Monday, April 26, 2010
Despite Wall Street being the most regulated industry in the U.S. economy, these government interventions led to one of the worst financial meltdowns we've seen since the depression. In response, the government implemented a bailout scheme (TARP) which has enraged voters across the country. This was despite many alternative solutions such as speed bankruptcy or debt to equity conversions.
Now, congress is planning a financial reform package. While commentators are claiming that this is a way to 'punish' Wall Street and prevent the next crisis (based on the false assumptions that the crisis was due only to excessive greed and very complicated derivatives), it is nothing of the sort. It is nothing more than another handout staked on taxpayer dollars.
In a recent article from Bloomburg news we find the following:
"Government rules will establish quasi-monopolies, and discourage competition. In exchange, the affected firms will be exposed to constant bureaucratic meddling, but will have the ability to manage this by influencing political appointments.. The Dodd bill will establish a set of companies that will be implicitly established as too big to fail, or TBTF. These firms will, according to Plosser, have an advantage: “when stock and bondholders of TBTF firms win, they profit, but when they lose, they become eligible for a government bailout.This will lower the cost of capital for the firms so designated, since lenders will understand that the U.S. government will be there should calamity ensue. If you lend to a little guy, you lose if he runs into trouble. If you lend to a big guy, you get your money back from taxpayers."
And we see that Goldman Sachs' stock prices continue to climb and we have yet to address the root causes of the financial crisis. Instead, it has become an excuse for doling out more political favors at the taxpayer's expense, and forwarding political agendas. In other words, more of the same failed policies that led to the crisis in the first place. Lots of ideas are on the table for responsible reforms, such as changing capital requirements,convertible debt arrangements, and cranking down on discretionary monetary policy. But these reforms don't as easily enrich special interests by picking winners and losers by having government reduce their competition and guarantee their profits.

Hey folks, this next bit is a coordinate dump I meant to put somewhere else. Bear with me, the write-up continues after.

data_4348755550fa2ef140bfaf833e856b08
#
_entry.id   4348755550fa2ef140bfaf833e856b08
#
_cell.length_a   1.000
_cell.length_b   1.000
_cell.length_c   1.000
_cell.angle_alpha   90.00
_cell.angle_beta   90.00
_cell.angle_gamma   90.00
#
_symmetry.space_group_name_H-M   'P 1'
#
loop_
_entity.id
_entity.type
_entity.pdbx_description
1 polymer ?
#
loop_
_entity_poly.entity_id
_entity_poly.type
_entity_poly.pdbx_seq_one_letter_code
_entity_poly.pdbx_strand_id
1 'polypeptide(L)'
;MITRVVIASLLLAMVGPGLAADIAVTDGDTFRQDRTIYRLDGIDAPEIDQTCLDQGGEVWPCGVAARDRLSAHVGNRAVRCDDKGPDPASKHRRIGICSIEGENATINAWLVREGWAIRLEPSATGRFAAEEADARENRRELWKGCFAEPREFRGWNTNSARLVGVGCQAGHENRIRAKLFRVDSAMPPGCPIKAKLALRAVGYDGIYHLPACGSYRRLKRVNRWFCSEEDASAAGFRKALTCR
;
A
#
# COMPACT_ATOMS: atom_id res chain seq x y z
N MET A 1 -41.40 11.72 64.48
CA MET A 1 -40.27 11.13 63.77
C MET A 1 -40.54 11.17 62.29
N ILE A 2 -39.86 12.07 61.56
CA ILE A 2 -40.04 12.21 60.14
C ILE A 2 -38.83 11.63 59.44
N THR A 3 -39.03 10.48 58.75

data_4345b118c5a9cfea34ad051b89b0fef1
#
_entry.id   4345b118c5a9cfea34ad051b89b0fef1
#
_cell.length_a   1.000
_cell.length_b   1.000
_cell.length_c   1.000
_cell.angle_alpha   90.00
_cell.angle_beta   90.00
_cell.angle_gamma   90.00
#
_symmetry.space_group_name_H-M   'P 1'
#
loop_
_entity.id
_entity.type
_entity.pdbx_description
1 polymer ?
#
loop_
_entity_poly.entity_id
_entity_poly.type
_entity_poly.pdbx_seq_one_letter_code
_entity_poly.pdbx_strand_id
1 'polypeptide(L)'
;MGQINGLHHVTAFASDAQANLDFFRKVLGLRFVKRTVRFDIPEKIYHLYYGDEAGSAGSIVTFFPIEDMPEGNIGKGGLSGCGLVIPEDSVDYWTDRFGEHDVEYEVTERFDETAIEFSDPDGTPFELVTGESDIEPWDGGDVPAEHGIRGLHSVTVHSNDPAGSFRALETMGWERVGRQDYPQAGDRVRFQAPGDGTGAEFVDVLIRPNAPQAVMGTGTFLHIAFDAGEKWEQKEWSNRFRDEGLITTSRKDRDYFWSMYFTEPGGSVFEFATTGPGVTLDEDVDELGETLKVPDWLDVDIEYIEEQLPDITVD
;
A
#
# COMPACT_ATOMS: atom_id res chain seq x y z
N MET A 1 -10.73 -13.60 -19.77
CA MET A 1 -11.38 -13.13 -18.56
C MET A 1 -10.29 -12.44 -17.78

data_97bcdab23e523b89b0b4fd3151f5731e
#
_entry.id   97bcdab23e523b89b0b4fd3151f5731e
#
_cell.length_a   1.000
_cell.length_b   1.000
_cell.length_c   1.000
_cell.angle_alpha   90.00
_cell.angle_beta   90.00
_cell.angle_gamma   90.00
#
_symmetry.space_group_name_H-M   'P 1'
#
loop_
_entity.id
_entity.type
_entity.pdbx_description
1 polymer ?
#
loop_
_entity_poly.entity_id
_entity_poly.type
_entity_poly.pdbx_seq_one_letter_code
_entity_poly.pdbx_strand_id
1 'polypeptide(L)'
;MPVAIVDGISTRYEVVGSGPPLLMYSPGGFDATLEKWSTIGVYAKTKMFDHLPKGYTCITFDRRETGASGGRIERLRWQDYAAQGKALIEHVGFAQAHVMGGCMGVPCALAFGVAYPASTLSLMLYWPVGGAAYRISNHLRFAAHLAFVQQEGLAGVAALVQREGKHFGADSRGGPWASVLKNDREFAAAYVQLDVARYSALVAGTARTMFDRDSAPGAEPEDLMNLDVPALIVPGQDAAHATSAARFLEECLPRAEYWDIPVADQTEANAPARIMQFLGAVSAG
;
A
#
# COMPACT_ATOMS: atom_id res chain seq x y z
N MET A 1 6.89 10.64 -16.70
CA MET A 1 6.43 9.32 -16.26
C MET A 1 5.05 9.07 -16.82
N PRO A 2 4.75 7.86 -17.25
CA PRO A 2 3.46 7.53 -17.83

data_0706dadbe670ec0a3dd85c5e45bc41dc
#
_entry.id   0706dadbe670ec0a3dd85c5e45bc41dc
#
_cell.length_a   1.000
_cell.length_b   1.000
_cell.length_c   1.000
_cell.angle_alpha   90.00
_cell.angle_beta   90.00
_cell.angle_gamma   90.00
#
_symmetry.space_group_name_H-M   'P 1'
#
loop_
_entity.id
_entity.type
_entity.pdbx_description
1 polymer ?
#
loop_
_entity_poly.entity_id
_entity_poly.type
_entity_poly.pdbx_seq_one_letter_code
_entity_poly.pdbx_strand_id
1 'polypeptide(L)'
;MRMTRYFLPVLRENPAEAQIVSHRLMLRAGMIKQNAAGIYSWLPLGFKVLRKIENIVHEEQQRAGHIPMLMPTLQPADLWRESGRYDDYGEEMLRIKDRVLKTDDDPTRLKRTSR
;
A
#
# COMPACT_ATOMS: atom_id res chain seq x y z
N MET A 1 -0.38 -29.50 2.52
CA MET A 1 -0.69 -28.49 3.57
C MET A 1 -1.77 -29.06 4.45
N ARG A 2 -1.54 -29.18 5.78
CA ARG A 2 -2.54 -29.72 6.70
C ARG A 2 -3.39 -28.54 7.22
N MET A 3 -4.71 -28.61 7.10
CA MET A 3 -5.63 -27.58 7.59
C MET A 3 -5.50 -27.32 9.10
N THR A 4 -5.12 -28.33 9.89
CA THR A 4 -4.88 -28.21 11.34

Tuesday, April 20, 2010
With earth day conversations going on this week across the country, just like every year, modern agriculture is likely not to get an accurate portrayal by some.
Fortunately, I’ve noticed leading up to earth day this year, farmers have started getting media coverage taking a stand in great numbers against many short sighted views and elitist agendas including attacks from point of view journalism, celebrity authors, and novelty film makers that have cleverly crafted arguments against 'industrial' farms, while stealthily undermining the practices of most family farmers. What’s different than before could be changes in technology. Politicians are starting to be held accountable for making up their own facts to support things like soda taxes and climate change legislation, and some businesses are starting to be held accountable for their 'bandwagon' actions they take without checking the facts first. Some examples from the past year follow:
The Omnivore’s Delusion: Against the Agri-intellectuals
By Blake Hurst- The American July 30 2009
"He quieted and asked me what kind of farming I do. I told him, and when he asked if I used organic farming, I said no, and left it at that. I didn’t answer with the first thought that came to mind, which is simply this: I deal in the real world, not superstitions… He was a businessman, and I’m sure spends his days with spreadsheets, projections, and marketing studies. He hasn’t used a slide rule in his career and wouldn’t make projections with tea leaves or soothsayers. He does not blame witchcraft for a bad quarter, or expect the factory that makes his product to use steam power instead of electricity, or horses and wagons to deliver his products instead of trucks and trains. But he expects me to farm like my grandfather….. He thinks farmers are too stupid to farm sustainably, too cruel to treat their animals well, and too careless to worry about their communities, their health, and their families...The most delicious irony is this: the parts of farming that are the most “industrial” are the most likely to be owned by the kind of family farmers that elicit such a positive response from the consumer. Corn farms are almost all owned and managed by small family farmers. "